Cen­sor Board banned 21 movies in last two years

New Straits Times - - News -

KUALA LUMPUR: Twenty-one movies were banned from cin­e­mas by the Film Cen­sor­ship Board in the past two years.

Film Cen­sor­ship Board chair­man Datuk Ab­dul Halim Ab­dul Hamid said the board banned 10 movies last year, and 11 movies in 2015.

The films banned last year were Tharai Thap­pat­tai, Duck King 2 aka Yang Wang 2, Tere Bin Laden — Dead or Alive, Tim­buktu, Syn­di­cate, Bite, Ra­man Raghav, the an­i­ma­tion movie Sausage Party, Hard­core Henry and Fun­da­men­tally Happy.

In 2015, the list of in­ter­na­tional and lo­cal movies banned in­cluded the steamy flick 50 Shades of Grey.

Also banned were Baby, Ex­o­dus: Gods and Kings, An­nayum Ra­solum, Spilt Gravy on Rice, Iron Ladies Roar, Magic Mike XXL, Angker, Men­cari Te­duh, The Dan­ish Girl and The Great Es­cape.

Most of the movies were banned be­cause of a com­bi­na­tion of rated scenes, which in­cluded sex scenes and ob­scene ut­ter­ances, ex­ces­sive vi­o­lence as well scenes that touched on po­lit­i­cal, re­li­gious and cul­tural sen­si­tiv­i­ties.

Mean­while, the Home Min­istry said it would not al­low

to be Beauty and the Beast screened with­out cuts.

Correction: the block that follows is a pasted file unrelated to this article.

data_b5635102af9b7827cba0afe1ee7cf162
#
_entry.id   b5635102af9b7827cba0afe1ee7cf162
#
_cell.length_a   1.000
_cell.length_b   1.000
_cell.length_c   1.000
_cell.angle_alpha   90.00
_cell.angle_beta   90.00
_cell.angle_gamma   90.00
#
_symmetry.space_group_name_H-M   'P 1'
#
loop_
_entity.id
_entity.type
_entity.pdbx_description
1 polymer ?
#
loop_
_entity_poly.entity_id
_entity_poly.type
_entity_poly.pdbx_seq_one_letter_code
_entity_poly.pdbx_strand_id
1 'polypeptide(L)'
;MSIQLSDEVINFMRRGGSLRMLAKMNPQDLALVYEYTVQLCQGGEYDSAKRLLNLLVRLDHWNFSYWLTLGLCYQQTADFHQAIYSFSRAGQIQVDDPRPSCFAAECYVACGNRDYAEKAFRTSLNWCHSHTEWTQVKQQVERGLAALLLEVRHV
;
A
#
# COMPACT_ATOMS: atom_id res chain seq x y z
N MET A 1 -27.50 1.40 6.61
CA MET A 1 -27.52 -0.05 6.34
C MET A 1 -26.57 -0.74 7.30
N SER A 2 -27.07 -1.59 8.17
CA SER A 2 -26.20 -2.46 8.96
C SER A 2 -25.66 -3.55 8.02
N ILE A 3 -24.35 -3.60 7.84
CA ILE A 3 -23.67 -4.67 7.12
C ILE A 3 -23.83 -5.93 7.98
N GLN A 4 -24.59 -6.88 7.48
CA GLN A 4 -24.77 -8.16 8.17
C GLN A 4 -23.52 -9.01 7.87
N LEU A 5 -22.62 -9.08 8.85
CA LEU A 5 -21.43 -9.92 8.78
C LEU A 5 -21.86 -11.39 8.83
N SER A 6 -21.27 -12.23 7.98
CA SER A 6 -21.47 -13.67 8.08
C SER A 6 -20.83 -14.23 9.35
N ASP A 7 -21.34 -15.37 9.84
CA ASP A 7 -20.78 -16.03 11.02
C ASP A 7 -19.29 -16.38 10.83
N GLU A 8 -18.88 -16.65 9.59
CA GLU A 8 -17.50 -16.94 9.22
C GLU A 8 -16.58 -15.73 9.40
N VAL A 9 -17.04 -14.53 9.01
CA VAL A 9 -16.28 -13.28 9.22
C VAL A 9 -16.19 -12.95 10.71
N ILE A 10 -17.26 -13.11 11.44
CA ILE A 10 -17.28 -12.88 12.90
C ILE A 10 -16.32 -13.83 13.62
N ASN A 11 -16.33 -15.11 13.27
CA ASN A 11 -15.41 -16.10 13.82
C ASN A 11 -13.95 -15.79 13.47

Deputy Home Min­is­ter Nur Ja­zlan Mo­hamed said this in Kluang yes­ter­day in re­sponse to a re­quest made by Walt Dis­ney Co to re­tain the movie with­out cuts.

The movie, ini­tially slated for a March 17 re­lease, had been post­poned in­def­i­nitely pend­ing an “in­ter­nal re­view”.

He said the gov­ern­ment would not bow to the con­di­tions set by the United States-based en­ter­tain­ment and film gi­ant as there were reg­u­la­tions on what could be shown on the big screen in Malaysia.

“We will not (en­ter­tain Dis­ney's re­quest). We have laws and reg­u­la­tions. Any dis­play of any­thing re­lated to the LGBT (les­bian, gay, bi­sex­ual, trans­gen­der) cul­ture will not be al­lowed.

“The prob­lem is, will Malaysians com­pletely ac­cept the LGBT cul­ture? Will the val­ues de­picted in the movie be ac­cepted by the peo­ple and will it con­trib­ute to the coun­try’s de­vel­op­ment?” Nur Ja­zlan said af­ter at­tend­ing the Pris­ons Day and Na­tional Anti-Drug Day cel­e­bra­tions at the Sim­pang Renggam prison near here yes­ter­day.

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